Coca-Cola Serving Cups – The iconic contour bottle is heroed allowing the liquid combined with ice to be gloriously displayed and creates palette appeal. The positioning of the straw makes you feel more connected to the liquid because you can see the same drink effect as with the glass bottle

Cole & Webber United – By wrapping a bottle of wine within a wooden log, not only indirectly gives an organic feel but also makes the product feel exclusive and hard to attain. Within the wine business this creates a heightened sense of desire. (see their site here)

Another focus of packaging is to make your consumer want to touch the product, to give it textual magnetism. Sometimes engaging with a certain product or category is just very routine. Many within these categories attempt to create love for their products by imbuing the product with greater meaning. This is great, but at the end of the day you want your consumer to actually have a physical or sensual memory with your product (the equivalent of the fizz when you open a bottle or can of Coke). That way a routine has a Brand associated with it and that becomes very hard to break away from. Here are a few nice examples:

DFP.COM I really wish this was developed for an actual ketchup Brand which is why I am using it as an example. Heinz has cornered this market with pouring rituals and the like. As such, creating a very different visual perception of the pleasure of getting the ketchup out of the bottle would be genius.

Kase Stifte – The grating ritual of cheese is a commodity. By creating a different way to do grating that is built-into the product and pack, you start to develop a new ritual. If this is fun and adds entertainment to the cooking or meal-time moment then you can start to pull away from competing products.

Mount Fiji Tissue Holder – Tissues are among the greatest commodities. Giving the “pull out” ritual a level of entertainment adds a smile to your face and can make the mood you have when you have a cold a bit more uplifting.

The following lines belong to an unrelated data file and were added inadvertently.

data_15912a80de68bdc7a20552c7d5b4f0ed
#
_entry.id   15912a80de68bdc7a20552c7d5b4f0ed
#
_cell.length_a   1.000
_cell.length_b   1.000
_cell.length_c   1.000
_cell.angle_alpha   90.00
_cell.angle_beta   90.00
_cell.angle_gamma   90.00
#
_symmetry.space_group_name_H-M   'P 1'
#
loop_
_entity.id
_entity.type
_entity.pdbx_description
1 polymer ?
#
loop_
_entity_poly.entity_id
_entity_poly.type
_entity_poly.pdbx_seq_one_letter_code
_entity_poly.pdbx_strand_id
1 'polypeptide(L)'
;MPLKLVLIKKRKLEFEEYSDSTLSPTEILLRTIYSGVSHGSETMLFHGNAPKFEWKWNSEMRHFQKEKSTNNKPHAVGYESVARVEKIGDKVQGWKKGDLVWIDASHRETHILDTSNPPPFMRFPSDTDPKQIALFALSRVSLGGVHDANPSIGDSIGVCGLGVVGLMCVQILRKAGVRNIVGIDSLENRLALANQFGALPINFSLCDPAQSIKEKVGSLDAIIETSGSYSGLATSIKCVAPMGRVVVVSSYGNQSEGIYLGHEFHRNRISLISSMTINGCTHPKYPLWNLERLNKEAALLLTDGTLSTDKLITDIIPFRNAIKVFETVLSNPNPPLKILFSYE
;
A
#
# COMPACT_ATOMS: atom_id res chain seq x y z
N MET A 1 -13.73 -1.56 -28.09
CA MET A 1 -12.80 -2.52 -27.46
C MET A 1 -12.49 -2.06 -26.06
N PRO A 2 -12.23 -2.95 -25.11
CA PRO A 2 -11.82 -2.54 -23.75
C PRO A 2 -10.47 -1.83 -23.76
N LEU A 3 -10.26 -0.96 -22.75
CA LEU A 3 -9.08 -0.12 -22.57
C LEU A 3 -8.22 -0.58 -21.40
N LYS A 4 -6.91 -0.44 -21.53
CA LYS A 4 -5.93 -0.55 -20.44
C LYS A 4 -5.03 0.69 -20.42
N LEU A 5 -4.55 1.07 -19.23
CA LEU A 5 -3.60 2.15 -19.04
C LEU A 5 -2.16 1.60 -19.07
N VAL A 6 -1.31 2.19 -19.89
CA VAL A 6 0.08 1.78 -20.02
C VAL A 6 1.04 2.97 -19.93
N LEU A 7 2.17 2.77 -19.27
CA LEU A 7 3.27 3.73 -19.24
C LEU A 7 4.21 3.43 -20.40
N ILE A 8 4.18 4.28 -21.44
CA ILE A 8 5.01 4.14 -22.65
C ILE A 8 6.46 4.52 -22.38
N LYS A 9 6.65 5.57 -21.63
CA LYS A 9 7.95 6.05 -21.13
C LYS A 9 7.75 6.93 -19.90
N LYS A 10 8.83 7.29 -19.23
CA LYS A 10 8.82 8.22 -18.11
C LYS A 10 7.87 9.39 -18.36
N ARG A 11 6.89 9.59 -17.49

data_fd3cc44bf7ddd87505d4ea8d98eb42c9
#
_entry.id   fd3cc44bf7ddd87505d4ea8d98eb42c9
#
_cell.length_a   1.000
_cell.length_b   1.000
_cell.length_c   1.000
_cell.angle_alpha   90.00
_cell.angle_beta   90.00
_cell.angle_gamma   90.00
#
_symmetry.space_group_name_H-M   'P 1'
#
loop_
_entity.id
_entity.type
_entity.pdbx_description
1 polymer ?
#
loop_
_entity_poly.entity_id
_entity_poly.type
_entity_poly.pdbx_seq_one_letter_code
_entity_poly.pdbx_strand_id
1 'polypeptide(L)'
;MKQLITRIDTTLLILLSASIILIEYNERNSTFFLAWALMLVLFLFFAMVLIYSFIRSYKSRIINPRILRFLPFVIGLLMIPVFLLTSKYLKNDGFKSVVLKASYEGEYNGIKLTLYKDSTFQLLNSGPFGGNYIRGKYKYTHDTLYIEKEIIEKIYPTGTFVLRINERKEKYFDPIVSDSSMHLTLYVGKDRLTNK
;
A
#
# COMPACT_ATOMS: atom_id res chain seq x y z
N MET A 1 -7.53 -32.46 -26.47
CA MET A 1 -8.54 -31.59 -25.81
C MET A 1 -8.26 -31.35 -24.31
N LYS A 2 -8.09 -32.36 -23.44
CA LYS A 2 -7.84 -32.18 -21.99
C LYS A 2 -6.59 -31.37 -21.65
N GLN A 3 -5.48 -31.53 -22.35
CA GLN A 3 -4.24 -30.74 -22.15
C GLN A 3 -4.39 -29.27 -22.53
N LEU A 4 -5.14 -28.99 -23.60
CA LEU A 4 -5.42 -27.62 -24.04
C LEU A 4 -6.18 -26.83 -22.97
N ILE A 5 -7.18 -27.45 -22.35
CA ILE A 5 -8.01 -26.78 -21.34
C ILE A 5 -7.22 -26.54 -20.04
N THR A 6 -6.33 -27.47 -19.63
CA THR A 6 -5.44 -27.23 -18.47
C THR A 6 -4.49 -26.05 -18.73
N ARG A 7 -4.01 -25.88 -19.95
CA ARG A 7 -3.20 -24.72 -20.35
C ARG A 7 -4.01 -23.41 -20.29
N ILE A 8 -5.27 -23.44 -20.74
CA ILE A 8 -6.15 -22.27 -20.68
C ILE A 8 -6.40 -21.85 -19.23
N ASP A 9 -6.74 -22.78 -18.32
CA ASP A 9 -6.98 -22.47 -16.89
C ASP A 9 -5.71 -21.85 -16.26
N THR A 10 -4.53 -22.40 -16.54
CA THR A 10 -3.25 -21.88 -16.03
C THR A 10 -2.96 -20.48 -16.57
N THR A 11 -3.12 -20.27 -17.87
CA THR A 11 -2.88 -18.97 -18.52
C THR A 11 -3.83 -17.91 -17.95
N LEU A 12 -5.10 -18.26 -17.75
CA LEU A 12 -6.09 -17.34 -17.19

Origami Beer has given new purpose to “label playing”. It is a common habit to play with a beer label but by giving this behavior new meaning it makes you pay more attention to the product and appreciation for the Brand.

The next focus of packaging is to bring to life the mastery and thus quality and craftsmanship of the product. The most obvious way of doing this is by writing it all down – alcohol brands do this extensively. In some cases that makes sense and creates credibility and trust. In other cases it intellectualizes a skill that is much more that something that is simply learned. As such, showing the skill through the packaging can be a great way to bring both sides of the brain together to fully appreciate the mastery being served up.

A great example is Green Berry Tea where the tea bags are designed using origami so that while the tea is brewing you appreciate the wait and indirectly expect a higher quality brew.

The last area that I will speak about is when packaging focuses on bringing to life the Brand world that you want your consumers to escape into. You will frequently hear that Brands want to create realities that frame up their idealistic view of the world. Fanta is a perfect example of this. However, packaging most often is just a facet of this world. Meanwhile, it is arguably the most important piece because it is the touchpoint where you are closest to the product. Ideally, you don’t want solely to use packaging to remind people of your world, you want packaging to be a doorway to the world. That way you start your emotional journey at the point of purchase and moment of consumption. I have a few great examples of this:

Vonnegut Dollhouse CD pack – This indie Canadian band used their packaging to recreate a 3D sense of their “ideal” performance environment

Hanger Tea Packs – The relaxed home environment where this tea can be thoroughly enjoyed is signaled through this brilliant closet idea. Moreover, the product mastery (much like the example above) is demonstrated.

Baguette Wrapping – Somehow this packaging triggers a unique consumption environment imagery compared to that with traditional bakery wrapping

Special thanks to the guys at DeMilked for sharing the great ideas that inspired this article.

Leave a Reply

Your email address will not be published.

You may use these HTML tags and attributes: <a href="" title=""> <abbr title=""> <acronym title=""> <b> <blockquote cite=""> <cite> <code> <del datetime=""> <em> <i> <q cite=""> <s> <strike> <strong>